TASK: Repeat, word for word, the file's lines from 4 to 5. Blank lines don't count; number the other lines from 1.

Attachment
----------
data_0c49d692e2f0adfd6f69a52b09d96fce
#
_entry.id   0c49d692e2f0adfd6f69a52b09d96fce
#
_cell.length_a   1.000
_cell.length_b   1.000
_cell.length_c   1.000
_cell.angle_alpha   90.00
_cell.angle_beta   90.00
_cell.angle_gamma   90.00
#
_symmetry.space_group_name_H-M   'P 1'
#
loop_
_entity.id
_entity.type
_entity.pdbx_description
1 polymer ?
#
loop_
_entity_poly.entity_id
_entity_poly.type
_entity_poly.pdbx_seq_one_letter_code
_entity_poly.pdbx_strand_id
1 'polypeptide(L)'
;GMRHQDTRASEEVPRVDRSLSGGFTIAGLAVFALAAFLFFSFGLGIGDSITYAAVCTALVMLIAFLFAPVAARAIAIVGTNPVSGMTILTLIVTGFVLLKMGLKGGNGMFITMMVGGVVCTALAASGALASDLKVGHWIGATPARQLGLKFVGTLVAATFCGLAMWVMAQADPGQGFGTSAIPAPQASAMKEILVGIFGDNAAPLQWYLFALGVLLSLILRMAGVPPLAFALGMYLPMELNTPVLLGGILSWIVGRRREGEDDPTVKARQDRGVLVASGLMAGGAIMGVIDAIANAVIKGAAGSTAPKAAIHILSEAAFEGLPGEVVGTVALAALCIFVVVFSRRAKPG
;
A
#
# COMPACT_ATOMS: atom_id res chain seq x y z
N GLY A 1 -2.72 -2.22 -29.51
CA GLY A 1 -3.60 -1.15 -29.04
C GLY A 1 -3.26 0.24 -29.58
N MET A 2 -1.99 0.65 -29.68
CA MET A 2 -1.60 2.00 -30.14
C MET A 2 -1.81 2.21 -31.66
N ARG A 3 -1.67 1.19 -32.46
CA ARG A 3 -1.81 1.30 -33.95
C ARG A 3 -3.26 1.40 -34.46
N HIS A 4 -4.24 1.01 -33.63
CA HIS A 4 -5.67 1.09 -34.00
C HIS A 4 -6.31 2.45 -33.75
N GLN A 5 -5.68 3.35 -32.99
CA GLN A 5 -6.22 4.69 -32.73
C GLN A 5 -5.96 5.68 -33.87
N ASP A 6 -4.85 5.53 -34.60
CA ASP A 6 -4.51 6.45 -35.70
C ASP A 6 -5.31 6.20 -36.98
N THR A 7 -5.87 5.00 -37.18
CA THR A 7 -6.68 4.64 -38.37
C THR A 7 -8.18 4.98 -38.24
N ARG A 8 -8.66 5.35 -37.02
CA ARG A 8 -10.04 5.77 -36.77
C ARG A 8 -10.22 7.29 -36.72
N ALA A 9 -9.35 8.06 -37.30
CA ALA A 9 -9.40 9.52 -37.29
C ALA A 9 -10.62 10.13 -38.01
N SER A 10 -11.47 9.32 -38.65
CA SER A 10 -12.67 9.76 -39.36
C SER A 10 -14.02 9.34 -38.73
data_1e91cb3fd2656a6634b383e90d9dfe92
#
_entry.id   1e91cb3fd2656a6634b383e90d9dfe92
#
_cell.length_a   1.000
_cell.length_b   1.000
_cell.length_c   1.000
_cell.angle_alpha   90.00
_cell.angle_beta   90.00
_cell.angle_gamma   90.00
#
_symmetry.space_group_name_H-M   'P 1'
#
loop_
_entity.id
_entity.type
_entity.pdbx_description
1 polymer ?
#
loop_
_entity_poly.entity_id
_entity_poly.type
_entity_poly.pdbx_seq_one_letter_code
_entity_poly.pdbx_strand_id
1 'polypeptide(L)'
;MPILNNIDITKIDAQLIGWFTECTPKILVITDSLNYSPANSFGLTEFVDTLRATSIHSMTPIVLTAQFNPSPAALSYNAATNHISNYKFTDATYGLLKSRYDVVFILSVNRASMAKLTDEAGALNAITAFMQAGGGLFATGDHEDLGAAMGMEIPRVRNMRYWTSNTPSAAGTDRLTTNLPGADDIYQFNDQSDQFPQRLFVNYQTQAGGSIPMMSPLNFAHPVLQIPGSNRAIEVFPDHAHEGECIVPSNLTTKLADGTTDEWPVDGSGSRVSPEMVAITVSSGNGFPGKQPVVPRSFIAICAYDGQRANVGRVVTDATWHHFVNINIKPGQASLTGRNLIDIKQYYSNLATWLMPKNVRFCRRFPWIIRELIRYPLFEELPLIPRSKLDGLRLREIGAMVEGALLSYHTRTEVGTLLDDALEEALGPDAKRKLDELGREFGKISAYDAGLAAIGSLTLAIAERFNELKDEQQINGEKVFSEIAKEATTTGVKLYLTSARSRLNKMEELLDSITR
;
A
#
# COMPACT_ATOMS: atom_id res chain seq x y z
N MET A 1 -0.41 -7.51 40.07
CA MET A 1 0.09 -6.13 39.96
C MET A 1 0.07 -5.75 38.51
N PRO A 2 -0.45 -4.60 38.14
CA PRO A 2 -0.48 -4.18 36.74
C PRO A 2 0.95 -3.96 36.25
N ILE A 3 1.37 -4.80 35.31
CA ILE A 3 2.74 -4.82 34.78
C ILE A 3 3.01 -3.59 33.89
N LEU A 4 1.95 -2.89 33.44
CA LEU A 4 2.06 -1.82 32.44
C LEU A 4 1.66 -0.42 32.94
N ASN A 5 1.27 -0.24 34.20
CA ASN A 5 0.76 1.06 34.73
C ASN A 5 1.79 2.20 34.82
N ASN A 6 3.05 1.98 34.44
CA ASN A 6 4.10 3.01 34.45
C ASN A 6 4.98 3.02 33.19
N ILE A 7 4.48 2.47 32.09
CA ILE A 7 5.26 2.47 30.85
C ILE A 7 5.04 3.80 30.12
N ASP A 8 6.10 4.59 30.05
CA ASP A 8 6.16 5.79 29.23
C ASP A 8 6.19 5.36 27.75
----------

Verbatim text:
#
_cell.length_a   1.000